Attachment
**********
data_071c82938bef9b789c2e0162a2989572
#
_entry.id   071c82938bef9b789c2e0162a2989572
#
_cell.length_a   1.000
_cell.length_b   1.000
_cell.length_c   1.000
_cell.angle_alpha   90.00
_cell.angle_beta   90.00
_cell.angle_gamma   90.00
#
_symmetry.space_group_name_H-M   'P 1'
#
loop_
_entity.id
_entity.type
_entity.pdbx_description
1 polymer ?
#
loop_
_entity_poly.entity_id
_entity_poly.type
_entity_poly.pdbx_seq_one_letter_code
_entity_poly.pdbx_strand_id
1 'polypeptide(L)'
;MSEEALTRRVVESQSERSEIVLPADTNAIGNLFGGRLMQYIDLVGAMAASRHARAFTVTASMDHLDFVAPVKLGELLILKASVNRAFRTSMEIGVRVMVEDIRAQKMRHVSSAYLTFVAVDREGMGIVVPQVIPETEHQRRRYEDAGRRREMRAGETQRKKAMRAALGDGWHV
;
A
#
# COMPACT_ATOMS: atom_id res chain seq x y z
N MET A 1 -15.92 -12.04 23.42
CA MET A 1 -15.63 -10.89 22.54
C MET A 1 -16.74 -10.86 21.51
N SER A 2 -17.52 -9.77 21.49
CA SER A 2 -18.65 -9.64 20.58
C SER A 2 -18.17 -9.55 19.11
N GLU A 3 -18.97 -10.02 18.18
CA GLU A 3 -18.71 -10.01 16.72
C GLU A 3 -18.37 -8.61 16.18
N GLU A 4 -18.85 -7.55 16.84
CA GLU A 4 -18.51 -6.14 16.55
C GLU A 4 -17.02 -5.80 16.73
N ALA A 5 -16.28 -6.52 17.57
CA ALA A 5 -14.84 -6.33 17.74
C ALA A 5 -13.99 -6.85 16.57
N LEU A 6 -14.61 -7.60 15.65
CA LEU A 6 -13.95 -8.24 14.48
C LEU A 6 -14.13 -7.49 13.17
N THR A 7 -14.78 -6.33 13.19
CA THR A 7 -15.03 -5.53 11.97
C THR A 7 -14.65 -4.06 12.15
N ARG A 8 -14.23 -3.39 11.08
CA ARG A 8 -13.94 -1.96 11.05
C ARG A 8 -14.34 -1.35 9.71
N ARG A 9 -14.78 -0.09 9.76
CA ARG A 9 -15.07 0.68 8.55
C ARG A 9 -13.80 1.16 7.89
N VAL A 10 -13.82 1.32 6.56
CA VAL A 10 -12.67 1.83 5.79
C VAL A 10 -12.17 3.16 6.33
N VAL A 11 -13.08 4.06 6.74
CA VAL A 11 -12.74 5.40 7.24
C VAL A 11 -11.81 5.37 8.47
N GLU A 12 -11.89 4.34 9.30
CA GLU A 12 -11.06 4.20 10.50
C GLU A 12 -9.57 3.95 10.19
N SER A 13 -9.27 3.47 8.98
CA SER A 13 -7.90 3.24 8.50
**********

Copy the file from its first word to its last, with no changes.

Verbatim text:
data_071c82938bef9b789c2e0162a2989572
#
_entry.id   071c82938bef9b789c2e0162a2989572
#
_cell.length_a   1.000
_cell.length_b   1.000
_cell.length_c   1.000
_cell.angle_alpha   90.00
_cell.angle_beta   90.00
_cell.angle_gamma   90.00
#
_symmetry.space_group_name_H-M   'P 1'
#
loop_
_entity.id
_entity.type
_entity.pdbx_description
1 polymer ?
#
loop_
_entity_poly.entity_id
_entity_poly.type
_entity_poly.pdbx_seq_one_letter_code
_entity_poly.pdbx_strand_id
1 'polypeptide(L)'
;MSEEALTRRVVESQSERSEIVLPADTNAIGNLFGGRLMQYIDLVGAMAASRHARAFTVTASMDHLDFVAPVKLGELLILKASVNRAFRTSMEIGVRVMVEDIRAQKMRHVSSAYLTFVAVDREGMGIVVPQVIPETEHQRRRYEDAGRRREMRAGETQRKKAMRAALGDGWHV
;
A
#
# COMPACT_ATOMS: atom_id res chain seq x y z
N MET A 1 -15.92 -12.04 23.42
CA MET A 1 -15.63 -10.89 22.54
C MET A 1 -16.74 -10.86 21.51
N SER A 2 -17.52 -9.77 21.49
CA SER A 2 -18.65 -9.64 20.58
C SER A 2 -18.17 -9.55 19.11
N GLU A 3 -18.97 -10.02 18.18
CA GLU A 3 -18.71 -10.01 16.72
C GLU A 3 -18.37 -8.61 16.18
N GLU A 4 -18.85 -7.55 16.84
CA GLU A 4 -18.51 -6.14 16.55
C GLU A 4 -17.02 -5.80 16.73
N ALA A 5 -16.28 -6.52 17.57
CA ALA A 5 -14.84 -6.33 17.74
C ALA A 5 -13.99 -6.85 16.57
N LEU A 6 -14.61 -7.60 15.65
CA LEU A 6 -13.95 -8.24 14.48
C LEU A 6 -14.13 -7.49 13.17
N THR A 7 -14.78 -6.33 13.19
CA THR A 7 -15.03 -5.53 11.97
C THR A 7 -14.65 -4.06 12.15
N ARG A 8 -14.23 -3.39 11.08
CA ARG A 8 -13.94 -1.96 11.05
C ARG A 8 -14.34 -1.35 9.71
N ARG A 9 -14.78 -0.09 9.76
CA ARG A 9 -15.07 0.68 8.55
C ARG A 9 -13.80 1.16 7.89
N VAL A 10 -13.82 1.32 6.56
CA VAL A 10 -12.67 1.83 5.79
C VAL A 10 -12.17 3.16 6.33
N VAL A 11 -13.08 4.06 6.74
CA VAL A 11 -12.74 5.40 7.24
C VAL A 11 -11.81 5.37 8.47
N GLU A 12 -11.89 4.34 9.30
CA GLU A 12 -11.06 4.20 10.50
C GLU A 12 -9.57 3.95 10.19
N SER A 13 -9.27 3.47 8.98
CA SER A 13 -7.90 3.24 8.50